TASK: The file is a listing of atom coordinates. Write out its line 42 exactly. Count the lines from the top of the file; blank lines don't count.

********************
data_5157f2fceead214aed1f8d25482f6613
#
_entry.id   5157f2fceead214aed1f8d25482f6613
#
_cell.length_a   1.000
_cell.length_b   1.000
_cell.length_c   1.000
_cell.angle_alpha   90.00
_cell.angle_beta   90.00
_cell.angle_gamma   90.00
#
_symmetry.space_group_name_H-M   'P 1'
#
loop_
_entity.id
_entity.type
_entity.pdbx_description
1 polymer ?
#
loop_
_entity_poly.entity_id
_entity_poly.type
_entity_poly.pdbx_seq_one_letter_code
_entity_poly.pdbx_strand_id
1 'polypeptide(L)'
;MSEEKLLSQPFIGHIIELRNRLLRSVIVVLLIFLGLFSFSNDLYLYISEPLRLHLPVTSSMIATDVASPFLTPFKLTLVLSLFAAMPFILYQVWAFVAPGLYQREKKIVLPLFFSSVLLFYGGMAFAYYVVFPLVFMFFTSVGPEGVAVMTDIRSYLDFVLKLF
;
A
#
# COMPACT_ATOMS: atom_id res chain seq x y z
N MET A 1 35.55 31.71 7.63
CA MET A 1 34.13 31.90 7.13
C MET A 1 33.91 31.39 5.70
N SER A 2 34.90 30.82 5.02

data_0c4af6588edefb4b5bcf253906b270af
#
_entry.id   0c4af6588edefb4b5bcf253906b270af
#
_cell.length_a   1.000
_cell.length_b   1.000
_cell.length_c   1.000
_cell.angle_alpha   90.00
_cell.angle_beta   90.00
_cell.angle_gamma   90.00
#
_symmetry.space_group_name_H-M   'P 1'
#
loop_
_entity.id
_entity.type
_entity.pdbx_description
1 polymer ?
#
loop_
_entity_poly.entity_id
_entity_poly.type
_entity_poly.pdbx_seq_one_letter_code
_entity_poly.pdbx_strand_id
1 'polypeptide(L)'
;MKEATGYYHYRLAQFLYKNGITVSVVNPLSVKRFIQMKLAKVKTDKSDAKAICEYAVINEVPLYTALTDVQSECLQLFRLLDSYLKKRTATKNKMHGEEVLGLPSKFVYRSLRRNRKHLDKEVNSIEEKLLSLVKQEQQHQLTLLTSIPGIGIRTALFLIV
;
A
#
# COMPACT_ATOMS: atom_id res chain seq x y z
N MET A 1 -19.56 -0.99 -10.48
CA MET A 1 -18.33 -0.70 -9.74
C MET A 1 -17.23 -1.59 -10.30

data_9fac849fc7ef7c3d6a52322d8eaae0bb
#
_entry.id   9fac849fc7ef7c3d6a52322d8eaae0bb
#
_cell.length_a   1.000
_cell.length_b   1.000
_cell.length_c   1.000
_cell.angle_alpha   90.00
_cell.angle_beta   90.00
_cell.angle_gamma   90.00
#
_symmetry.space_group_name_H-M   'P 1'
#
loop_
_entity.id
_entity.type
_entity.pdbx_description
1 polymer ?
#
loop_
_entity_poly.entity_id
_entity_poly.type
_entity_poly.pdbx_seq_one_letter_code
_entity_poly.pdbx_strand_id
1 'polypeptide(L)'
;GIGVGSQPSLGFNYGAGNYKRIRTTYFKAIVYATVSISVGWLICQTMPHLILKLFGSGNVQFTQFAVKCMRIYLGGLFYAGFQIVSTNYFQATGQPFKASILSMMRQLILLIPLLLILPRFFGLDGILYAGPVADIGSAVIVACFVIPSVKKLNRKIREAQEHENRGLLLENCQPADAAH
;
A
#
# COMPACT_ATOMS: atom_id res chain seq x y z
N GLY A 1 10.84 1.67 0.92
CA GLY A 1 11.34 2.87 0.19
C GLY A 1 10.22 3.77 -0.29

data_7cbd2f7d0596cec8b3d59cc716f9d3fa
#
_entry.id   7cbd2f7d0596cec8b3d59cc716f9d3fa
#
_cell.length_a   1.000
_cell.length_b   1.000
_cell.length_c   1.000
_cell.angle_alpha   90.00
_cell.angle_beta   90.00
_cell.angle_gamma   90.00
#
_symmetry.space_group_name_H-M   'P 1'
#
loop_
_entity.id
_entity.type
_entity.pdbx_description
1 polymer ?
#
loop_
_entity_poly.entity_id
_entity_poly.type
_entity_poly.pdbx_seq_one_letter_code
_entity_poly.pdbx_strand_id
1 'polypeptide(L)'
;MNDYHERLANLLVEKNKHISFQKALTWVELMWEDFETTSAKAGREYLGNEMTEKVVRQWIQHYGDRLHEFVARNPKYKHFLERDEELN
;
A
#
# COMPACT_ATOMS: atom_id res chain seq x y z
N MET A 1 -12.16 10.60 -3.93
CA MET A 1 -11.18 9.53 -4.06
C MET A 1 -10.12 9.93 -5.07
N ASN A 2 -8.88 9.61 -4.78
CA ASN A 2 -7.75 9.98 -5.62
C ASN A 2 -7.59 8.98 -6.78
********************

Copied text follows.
_cell.angle_alpha   90.00